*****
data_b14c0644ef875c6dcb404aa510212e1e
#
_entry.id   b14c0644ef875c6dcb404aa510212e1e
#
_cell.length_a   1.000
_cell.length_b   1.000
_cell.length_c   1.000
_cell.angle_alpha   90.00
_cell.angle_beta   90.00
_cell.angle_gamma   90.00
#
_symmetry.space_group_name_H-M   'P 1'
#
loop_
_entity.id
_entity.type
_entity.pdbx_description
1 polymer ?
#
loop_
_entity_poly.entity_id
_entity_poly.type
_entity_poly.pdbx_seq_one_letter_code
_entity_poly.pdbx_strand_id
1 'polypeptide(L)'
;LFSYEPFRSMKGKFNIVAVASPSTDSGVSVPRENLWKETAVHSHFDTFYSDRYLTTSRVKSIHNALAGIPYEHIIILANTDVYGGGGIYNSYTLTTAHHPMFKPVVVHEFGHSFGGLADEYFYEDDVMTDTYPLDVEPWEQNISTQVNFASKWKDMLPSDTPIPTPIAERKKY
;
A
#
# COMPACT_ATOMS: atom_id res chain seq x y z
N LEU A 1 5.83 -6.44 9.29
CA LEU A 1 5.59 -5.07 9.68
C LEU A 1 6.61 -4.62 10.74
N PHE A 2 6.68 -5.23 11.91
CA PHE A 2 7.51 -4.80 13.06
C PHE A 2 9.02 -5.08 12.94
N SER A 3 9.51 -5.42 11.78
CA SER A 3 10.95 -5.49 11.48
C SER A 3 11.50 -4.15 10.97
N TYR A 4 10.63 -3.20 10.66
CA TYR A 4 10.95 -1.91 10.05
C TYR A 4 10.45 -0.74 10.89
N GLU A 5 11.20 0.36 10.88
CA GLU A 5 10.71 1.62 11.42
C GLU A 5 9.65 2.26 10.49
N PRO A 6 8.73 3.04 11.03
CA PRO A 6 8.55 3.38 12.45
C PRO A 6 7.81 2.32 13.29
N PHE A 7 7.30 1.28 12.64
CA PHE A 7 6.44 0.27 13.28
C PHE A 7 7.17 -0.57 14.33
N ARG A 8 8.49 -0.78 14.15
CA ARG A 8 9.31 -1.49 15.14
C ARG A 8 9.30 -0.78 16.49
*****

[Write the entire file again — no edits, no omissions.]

data_b14c0644ef875c6dcb404aa510212e1e
#
_entry.id   b14c0644ef875c6dcb404aa510212e1e
#
_cell.length_a   1.000
_cell.length_b   1.000
_cell.length_c   1.000
_cell.angle_alpha   90.00
_cell.angle_beta   90.00
_cell.angle_gamma   90.00
#
_symmetry.space_group_name_H-M   'P 1'
#
loop_
_entity.id
_entity.type
_entity.pdbx_description
1 polymer ?
#
loop_
_entity_poly.entity_id
_entity_poly.type
_entity_poly.pdbx_seq_one_letter_code
_entity_poly.pdbx_strand_id
1 'polypeptide(L)'
;LFSYEPFRSMKGKFNIVAVASPSTDSGVSVPRENLWKETAVHSHFDTFYSDRYLTTSRVKSIHNALAGIPYEHIIILANTDVYGGGGIYNSYTLTTAHHPMFKPVVVHEFGHSFGGLADEYFYEDDVMTDTYPLDVEPWEQNISTQVNFASKWKDMLPSDTPIPTPIAERKKY
;
A
#
# COMPACT_ATOMS: atom_id res chain seq x y z
N LEU A 1 5.83 -6.44 9.29
CA LEU A 1 5.59 -5.07 9.68
C LEU A 1 6.61 -4.62 10.74
N PHE A 2 6.68 -5.23 11.91
CA PHE A 2 7.51 -4.80 13.06
C PHE A 2 9.02 -5.08 12.94
N SER A 3 9.51 -5.42 11.78
CA SER A 3 10.95 -5.49 11.48
C SER A 3 11.50 -4.15 10.97
N TYR A 4 10.63 -3.20 10.66
CA TYR A 4 10.95 -1.91 10.05
C TYR A 4 10.45 -0.74 10.89
N GLU A 5 11.20 0.36 10.88
CA GLU A 5 10.71 1.62 11.42
C GLU A 5 9.65 2.26 10.49
N PRO A 6 8.73 3.04 11.03
CA PRO A 6 8.55 3.38 12.45
C PRO A 6 7.81 2.32 13.29
N PHE A 7 7.30 1.28 12.64
CA PHE A 7 6.44 0.27 13.28
C PHE A 7 7.17 -0.57 14.33
N ARG A 8 8.49 -0.78 14.15
CA ARG A 8 9.31 -1.49 15.14
C ARG A 8 9.30 -0.78 16.49